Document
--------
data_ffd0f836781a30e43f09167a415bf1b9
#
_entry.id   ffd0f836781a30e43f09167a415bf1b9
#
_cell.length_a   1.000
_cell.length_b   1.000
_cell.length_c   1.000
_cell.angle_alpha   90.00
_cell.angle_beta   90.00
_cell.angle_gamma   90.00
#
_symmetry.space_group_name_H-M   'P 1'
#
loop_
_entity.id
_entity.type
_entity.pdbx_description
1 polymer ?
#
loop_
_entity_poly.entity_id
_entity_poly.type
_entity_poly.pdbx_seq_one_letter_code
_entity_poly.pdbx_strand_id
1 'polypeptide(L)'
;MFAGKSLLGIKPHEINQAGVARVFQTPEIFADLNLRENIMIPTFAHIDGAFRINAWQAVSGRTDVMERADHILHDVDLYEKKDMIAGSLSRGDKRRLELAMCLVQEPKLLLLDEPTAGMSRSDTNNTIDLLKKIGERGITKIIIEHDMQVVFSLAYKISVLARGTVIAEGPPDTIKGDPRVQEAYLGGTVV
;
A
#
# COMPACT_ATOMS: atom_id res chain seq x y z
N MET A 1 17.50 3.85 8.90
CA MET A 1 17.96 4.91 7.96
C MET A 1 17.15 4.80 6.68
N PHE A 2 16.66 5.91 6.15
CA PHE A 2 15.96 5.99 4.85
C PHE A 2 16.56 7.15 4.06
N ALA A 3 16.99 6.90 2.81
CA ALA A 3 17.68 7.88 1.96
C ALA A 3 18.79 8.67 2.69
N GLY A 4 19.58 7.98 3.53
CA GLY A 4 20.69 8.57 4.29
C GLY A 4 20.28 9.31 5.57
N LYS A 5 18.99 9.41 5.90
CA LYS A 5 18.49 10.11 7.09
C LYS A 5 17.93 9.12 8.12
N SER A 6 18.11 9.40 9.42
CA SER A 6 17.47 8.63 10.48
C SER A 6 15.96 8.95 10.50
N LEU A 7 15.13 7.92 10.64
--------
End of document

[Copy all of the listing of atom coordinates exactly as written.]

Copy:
data_ffd0f836781a30e43f09167a415bf1b9
#
_entry.id   ffd0f836781a30e43f09167a415bf1b9
#
_cell.length_a   1.000
_cell.length_b   1.000
_cell.length_c   1.000
_cell.angle_alpha   90.00
_cell.angle_beta   90.00
_cell.angle_gamma   90.00
#
_symmetry.space_group_name_H-M   'P 1'
#
loop_
_entity.id
_entity.type
_entity.pdbx_description
1 polymer ?
#
loop_
_entity_poly.entity_id
_entity_poly.type
_entity_poly.pdbx_seq_one_letter_code
_entity_poly.pdbx_strand_id
1 'polypeptide(L)'
;MFAGKSLLGIKPHEINQAGVARVFQTPEIFADLNLRENIMIPTFAHIDGAFRINAWQAVSGRTDVMERADHILHDVDLYEKKDMIAGSLSRGDKRRLELAMCLVQEPKLLLLDEPTAGMSRSDTNNTIDLLKKIGERGITKIIIEHDMQVVFSLAYKISVLARGTVIAEGPPDTIKGDPRVQEAYLGGTVV
;
A
#
# COMPACT_ATOMS: atom_id res chain seq x y z
N MET A 1 17.50 3.85 8.90
CA MET A 1 17.96 4.91 7.96
C MET A 1 17.15 4.80 6.68
N PHE A 2 16.66 5.91 6.15
CA PHE A 2 15.96 5.99 4.85
C PHE A 2 16.56 7.15 4.06
N ALA A 3 16.99 6.90 2.81
CA ALA A 3 17.68 7.88 1.96
C ALA A 3 18.79 8.67 2.69
N GLY A 4 19.58 7.98 3.53
CA GLY A 4 20.69 8.57 4.29
C GLY A 4 20.28 9.31 5.57
N LYS A 5 18.99 9.41 5.90
CA LYS A 5 18.49 10.11 7.09
C LYS A 5 17.93 9.12 8.12
N SER A 6 18.11 9.40 9.42
CA SER A 6 17.47 8.63 10.48
C SER A 6 15.96 8.95 10.50
N LEU A 7 15.13 7.92 10.64